My daughter Nessie has been growing carrots – glorious, sweet and so good (as is she) – so carrots have been on the menu quite a bit here. I posted a simple roast carrots on instagram, and was asked for a carrot cake recipe. Hmmm….. I thought, okay, but wanted to re-work the recipe that appears in my first book Wholefood – heal, nourish, delight. Don’t get me wrong I love that recipe – dense, chock full of raisins, nuts, coconut and yes, pineapple. But I had been thinking to shift it to a slightly more wintery version (which really makes sense as that is when carrots are in season), to match those carrots more so with other foods that belong in the same season ( I also wanted a lighter textured crumb). This reflects very much where I am today in my wholefood journey – matching seasonality and locality, using ingredients from a simple pantry. But changing (or converting) a recipe is a process – often scientific, but also because we are working with real ingredients (with different energy fields) we have to work with intuition and heart too.
The original recipe calls for 1 cup white spelt, 1 cup wholemeal, 1 cup dark muscovado sugar, 4 cups grated carrot, 2 1/2 teaspoons baking powder, 1 cup each nuts and sultanas, 3 eggs and 1/2 cup oil (oh and that pineapple, 1/4 cup of the juice and the coconut). Looking at the core ingredients and knowing the cake, I reworked the trial recipe to:
1 cup white spelt (130 g), 1 cup wholemeal spelt (145g) 2 1/2 teaspoons baking powder, 1 cup dark muscovado (170g) 2 cups grated carrot (250g) spices, vanilla, 3 eggs, 3/4 cup olive oil (185ml), 1/2 cup each nuts and raisins. So what I had in effect done, was to remove fat and moisture from so many nuts, coconut, pineapple (including it’s juice) and sultanas. To compensate for this, I increased the oil by 60ml, and reduced the amount of carrot. Yes, reducing the carrot will mean that some moisture is lost, but it also means that the batter is less bound by the carrot, and the leavening can move more freely through the batter. I chose to not do a simple wet to dry mix, but rather allow myself the opportunity to include more air into the batter (and thus lighten it) by beating the eggs and sugar to the ribbon before hand. The result: some of the spices were too strong in flavour (I had upped them considerably and included cardamom), and as you can see, it hasn’t risen all that well. It was slightly dry (only very slightly) but none the less it wasn’t bad – nothing that a bit of cream cheese icing (or a spread of butter) couldn’t kiss and make better. But, it was still a bit dense for me.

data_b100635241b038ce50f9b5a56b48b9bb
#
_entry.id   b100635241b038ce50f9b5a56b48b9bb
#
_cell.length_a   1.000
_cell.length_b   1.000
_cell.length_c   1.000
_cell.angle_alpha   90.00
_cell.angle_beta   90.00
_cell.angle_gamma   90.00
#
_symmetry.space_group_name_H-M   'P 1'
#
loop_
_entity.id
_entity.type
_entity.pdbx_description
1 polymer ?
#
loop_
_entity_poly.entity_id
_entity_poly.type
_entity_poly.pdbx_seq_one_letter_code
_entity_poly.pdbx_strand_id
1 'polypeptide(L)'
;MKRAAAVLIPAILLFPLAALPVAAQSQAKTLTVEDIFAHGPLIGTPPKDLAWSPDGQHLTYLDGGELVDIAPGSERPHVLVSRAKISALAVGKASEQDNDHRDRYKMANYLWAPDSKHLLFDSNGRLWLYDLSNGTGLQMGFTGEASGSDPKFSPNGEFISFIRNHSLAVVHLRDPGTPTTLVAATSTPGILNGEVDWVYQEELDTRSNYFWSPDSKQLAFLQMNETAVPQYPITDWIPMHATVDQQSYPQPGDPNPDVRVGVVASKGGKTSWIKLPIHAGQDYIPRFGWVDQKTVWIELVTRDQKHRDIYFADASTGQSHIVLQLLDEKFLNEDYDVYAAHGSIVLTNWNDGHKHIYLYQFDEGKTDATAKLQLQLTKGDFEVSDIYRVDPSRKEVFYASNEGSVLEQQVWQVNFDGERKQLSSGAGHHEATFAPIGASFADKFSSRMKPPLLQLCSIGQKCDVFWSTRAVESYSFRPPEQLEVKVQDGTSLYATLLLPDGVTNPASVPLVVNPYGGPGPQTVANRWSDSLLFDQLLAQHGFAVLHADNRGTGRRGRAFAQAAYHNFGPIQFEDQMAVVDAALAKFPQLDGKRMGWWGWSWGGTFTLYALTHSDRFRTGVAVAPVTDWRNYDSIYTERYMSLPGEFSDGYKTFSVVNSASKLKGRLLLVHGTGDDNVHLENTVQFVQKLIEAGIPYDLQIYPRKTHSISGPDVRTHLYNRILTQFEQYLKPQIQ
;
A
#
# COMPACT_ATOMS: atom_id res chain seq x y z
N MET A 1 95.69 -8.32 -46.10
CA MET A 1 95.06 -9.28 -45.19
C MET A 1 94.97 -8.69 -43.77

To me, there were two obvious issues. 1) it was too dense and 2) a little dry. Good conversions are best done by thinking (often over a cup of tea) and thus was on my mind as I went to bed that night. Somewhere around 1am, it occurred to me that even though the obvious next step was to increase the moisture, with 60ml orange juice (much more seasonally appropriate and I had hundreds from mum’s tree) I somehow felt that wasn’t going to be enough. Why ? Because it felt (and here is the heart and intuition bit) that the ingredients were somehow isolated from each other, it wasn’t tasting or feeling like a comfortable whole. But perhaps lessening the heft of the wholemeal flour by a bit might bring those primary ingredients closer together and allow them to form that relationship, and make the whole? Lessening the flour would also help with the dry factor. Lessening the flour and increasing the liquid moisture (the 60ml) orange juice would also make the batter a bit more liquid and allow the air produced by the leavening to actually move freely through the batter. I also changed the leavening slightly reducing the baking powder to 2 teaspoons, and using 1/2 teaspoon of baking soda (an alkali which would react with that 60ml acidic orange juice) as it is a sturdier lifter than baking powder alone. Result ? Totally brilliant – was fabulous. At some point I will also try replacing the 3/4 cup of wholemeal spelt with 1 cup (110g) barley flour. Because of it’s super low gluten content, I feel confident that adding 1/4 cup extra of flour won’t make any difference…